When I then looked up my local area, I found these results:

Data from South East Water showing water hardness as 16mg/L (CaCo3)


Data from South East Water showing 16mg/L of CaCo3 in the Caulfield area.

So for me, according to South East Water’s definition of hard and soft water, my water is very soft.

So it’s safe to say that I wouldn’t have to descale my coffee machine all that often, as it only occasionally gets used during the week (mainly on the weekends). Two or three times a year would likely be ok.

If you happen to live in an area that has hard water, depending how hard the water is, you could be required to descale as often as once every three weeks. Keep in mind though, that it also depends on how much you use the coffee machine.

To get a better idea how often you should descale based on your water hardness, take a look at the table under the heading “How often should I descale” on the Philips website.

They also recommend their own product, Saeco descaler (see below).


How to descale your coffee machine

  1. The first step is to make the descaling solution. The exact ratio of water to descaler will likely vary depending on the product, so always follow the instructions found on the product you’ve bought.
  2. Pour the descaling solution into the water tank of your coffee machine. If it already has water in it, empty that first.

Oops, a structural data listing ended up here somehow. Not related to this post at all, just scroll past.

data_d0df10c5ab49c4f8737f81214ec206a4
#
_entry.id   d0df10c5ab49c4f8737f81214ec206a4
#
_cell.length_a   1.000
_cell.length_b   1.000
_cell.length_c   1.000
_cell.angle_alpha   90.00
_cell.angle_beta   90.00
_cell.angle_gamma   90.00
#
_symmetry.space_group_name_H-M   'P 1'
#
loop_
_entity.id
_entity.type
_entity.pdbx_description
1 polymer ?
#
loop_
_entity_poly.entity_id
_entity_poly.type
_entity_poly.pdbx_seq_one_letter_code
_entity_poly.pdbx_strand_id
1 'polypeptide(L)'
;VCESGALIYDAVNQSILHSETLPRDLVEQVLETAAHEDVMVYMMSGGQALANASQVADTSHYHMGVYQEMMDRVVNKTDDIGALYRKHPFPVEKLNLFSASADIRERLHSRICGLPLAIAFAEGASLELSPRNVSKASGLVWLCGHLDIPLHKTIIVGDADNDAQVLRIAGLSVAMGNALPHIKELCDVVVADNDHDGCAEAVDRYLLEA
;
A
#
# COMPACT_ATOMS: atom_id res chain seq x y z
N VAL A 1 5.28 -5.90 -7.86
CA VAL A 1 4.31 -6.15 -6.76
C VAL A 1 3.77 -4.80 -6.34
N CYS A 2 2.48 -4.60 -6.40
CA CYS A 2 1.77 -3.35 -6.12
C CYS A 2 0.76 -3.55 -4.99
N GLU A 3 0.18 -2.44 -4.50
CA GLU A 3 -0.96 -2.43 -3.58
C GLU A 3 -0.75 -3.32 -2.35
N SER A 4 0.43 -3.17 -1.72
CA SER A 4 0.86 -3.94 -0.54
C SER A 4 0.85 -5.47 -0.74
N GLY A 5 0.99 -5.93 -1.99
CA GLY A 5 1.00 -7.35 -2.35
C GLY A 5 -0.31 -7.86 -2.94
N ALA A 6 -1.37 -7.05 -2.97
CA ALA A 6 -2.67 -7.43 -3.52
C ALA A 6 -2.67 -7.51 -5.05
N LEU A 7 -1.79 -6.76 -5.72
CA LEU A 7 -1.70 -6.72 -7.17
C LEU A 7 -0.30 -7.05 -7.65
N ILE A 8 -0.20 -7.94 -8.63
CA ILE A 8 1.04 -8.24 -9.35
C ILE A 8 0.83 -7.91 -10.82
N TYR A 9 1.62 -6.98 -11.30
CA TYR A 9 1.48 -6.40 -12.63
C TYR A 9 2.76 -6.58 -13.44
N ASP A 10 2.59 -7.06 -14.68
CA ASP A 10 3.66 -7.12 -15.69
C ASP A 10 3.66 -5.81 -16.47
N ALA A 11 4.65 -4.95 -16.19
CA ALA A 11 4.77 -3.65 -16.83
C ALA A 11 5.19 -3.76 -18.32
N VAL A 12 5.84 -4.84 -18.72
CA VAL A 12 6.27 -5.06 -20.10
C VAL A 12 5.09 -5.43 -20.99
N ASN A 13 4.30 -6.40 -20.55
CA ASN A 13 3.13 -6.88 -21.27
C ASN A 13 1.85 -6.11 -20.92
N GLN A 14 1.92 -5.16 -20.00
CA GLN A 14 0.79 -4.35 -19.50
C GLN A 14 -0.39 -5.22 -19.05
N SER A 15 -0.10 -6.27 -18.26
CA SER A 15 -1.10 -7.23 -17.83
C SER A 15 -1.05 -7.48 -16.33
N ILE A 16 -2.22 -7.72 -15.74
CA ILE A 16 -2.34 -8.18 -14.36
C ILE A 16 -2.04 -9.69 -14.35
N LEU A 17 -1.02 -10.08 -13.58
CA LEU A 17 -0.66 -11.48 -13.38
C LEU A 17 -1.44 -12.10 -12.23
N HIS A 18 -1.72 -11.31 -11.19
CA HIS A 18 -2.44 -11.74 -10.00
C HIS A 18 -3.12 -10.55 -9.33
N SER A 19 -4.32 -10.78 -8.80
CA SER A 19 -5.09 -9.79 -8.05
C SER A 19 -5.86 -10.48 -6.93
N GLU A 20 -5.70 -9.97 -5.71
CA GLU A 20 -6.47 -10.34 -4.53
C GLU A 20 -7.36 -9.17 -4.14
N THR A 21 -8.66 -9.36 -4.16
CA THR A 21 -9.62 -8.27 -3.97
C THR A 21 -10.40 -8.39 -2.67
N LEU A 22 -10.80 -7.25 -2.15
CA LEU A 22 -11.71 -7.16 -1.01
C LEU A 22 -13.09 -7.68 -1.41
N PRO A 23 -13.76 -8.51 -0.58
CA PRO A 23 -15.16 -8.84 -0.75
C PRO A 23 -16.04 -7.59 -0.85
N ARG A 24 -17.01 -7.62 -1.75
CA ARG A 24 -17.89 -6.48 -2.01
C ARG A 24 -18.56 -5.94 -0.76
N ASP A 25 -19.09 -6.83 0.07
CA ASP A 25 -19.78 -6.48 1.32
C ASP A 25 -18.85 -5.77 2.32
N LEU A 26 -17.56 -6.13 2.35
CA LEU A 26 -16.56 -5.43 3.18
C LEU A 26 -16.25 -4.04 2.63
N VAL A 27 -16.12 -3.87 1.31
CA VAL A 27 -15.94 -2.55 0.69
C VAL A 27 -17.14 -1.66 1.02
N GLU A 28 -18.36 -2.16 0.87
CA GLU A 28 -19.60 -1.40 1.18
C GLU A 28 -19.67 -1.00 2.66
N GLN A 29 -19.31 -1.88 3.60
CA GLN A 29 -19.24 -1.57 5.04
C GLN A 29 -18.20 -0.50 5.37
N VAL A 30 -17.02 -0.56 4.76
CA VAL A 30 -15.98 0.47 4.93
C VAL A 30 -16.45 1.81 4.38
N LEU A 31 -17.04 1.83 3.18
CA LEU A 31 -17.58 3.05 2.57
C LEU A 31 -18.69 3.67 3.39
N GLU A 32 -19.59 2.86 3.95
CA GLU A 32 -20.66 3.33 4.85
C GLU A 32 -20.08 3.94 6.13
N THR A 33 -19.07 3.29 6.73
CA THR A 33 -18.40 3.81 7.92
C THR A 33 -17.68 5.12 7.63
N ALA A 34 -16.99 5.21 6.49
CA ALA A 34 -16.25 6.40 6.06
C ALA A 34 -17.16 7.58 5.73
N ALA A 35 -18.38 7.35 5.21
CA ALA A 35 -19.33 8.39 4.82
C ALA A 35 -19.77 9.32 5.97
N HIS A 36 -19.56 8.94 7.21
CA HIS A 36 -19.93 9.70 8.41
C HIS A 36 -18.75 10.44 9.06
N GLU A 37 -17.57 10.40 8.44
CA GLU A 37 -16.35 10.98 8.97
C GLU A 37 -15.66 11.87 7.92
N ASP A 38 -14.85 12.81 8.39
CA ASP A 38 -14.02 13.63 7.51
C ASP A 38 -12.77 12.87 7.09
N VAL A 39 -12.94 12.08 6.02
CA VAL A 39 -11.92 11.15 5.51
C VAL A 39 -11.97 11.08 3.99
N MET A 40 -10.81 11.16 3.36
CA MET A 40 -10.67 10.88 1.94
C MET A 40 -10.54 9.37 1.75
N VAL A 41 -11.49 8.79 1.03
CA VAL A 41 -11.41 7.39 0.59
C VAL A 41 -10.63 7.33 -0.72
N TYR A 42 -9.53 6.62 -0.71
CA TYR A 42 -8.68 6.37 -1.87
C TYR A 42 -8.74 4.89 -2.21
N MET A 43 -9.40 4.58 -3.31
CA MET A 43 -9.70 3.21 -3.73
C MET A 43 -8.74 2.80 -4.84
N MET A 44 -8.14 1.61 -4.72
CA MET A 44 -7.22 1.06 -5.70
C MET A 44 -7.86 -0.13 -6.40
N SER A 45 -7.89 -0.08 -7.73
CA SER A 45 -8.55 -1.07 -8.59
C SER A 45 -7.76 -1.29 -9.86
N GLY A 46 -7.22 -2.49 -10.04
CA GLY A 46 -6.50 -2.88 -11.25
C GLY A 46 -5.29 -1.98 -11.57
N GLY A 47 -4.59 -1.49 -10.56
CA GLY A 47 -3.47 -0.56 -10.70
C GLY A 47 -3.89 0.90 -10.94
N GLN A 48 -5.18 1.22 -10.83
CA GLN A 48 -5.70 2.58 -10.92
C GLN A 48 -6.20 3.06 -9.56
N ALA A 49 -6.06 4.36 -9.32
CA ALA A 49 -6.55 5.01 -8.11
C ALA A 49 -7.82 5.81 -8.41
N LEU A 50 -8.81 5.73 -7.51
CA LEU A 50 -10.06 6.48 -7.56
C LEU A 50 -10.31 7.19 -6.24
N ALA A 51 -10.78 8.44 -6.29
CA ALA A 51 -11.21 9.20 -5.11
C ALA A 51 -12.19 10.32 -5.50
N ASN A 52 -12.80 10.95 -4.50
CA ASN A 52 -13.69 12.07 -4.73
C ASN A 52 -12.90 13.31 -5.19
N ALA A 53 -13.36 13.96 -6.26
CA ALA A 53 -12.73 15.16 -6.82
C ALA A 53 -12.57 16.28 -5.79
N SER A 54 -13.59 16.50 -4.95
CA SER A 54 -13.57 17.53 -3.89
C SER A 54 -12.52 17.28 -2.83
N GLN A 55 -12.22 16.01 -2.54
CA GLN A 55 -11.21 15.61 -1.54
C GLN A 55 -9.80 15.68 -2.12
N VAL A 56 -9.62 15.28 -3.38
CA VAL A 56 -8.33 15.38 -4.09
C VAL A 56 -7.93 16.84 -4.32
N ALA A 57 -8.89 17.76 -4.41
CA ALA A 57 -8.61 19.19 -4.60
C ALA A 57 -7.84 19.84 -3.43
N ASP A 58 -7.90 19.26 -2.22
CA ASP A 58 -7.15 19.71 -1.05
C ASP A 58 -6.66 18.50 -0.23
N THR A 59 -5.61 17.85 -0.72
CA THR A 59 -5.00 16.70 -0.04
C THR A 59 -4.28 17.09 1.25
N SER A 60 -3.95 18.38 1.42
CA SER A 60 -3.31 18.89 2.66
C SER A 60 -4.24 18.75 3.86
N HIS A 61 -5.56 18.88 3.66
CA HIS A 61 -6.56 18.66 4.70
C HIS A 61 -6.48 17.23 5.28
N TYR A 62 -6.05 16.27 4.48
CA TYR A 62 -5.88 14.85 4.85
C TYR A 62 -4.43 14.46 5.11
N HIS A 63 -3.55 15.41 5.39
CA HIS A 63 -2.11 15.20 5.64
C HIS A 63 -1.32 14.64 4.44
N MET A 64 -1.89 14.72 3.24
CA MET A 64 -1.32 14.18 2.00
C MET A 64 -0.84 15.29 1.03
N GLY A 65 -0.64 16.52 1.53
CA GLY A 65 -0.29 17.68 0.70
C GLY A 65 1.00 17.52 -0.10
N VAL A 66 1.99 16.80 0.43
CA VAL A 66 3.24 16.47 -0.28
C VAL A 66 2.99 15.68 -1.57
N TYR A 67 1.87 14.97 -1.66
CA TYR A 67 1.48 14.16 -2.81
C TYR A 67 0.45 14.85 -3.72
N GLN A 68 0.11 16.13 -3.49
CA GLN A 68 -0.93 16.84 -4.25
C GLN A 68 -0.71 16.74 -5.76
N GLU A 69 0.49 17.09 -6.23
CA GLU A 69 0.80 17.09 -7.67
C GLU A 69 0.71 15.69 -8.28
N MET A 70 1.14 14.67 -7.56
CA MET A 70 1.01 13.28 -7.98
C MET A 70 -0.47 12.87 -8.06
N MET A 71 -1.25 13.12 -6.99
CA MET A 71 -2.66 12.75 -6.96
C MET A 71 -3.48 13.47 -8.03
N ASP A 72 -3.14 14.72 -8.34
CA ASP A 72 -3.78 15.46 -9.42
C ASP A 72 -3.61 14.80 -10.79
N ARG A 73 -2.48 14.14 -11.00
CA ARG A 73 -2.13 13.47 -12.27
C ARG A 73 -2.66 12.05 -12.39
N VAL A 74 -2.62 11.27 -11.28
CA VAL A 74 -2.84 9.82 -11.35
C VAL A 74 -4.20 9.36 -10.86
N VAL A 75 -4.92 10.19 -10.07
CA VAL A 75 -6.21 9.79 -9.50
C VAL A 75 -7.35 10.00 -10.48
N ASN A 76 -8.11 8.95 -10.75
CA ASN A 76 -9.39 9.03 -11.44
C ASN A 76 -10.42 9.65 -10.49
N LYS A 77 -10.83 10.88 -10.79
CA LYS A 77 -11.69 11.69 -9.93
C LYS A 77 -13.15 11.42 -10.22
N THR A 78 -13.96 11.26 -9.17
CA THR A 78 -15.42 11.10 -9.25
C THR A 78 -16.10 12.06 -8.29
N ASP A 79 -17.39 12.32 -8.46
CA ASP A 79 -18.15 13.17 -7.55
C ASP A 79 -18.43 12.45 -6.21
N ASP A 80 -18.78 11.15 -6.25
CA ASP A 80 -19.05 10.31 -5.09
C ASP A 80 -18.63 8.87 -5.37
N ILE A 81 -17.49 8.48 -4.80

3. Place a bowl or similar under the group head to catch all the descaling solution when you turn the machine on.
  4. Turn the machine on and let the descaling solution run through, making sure to also run some through the steam wand.
  5. Once finished, you can pour the descaling solution down the sink.
  6. Fill up your coffee machine water tank with some normal water and run all the water through the machine, remembering to also run some through the steam wand.
  7. Do this once or twice or until you can no longer notice the smell of the descaler.
  8. Most importantly, make yourself a delicious, fresh coffee after all your hard work!

How to descale a delonghi coffee machine

Some coffee machines have an exact procedure for descaling, including warning lights or messages that appear on a display panel to alert you when it’s time to descale.

Here’s a video showing how to descale the Delonghi Magnifica S ECAM22110SB, the most popular Delonghi fully automatic espresso coffee machine available on Amazon.

Delonghi recommend using their own brand descaler. You can find it on Amazon here.


It’s worth mentioning that you may be able to find a video on YouTube for your specific coffee machine.

Obviously there’s far too many coffee machines in existence for me to show videos of them all, so have a look for yourself and see what you can find.

Are Coffee Grounds Compostable?

Ever since my family and I moved house about two years ago, I’ve become quite fanatical about composting. We probably would have had a compost before this, but we didn’t have an outdoor area to keep it.

I make every effort to put as much food as possible into the compost instead of throwing it out in the rubbish, and that includes ground coffee beans. So in my experience, yes, coffee grounds are compostable.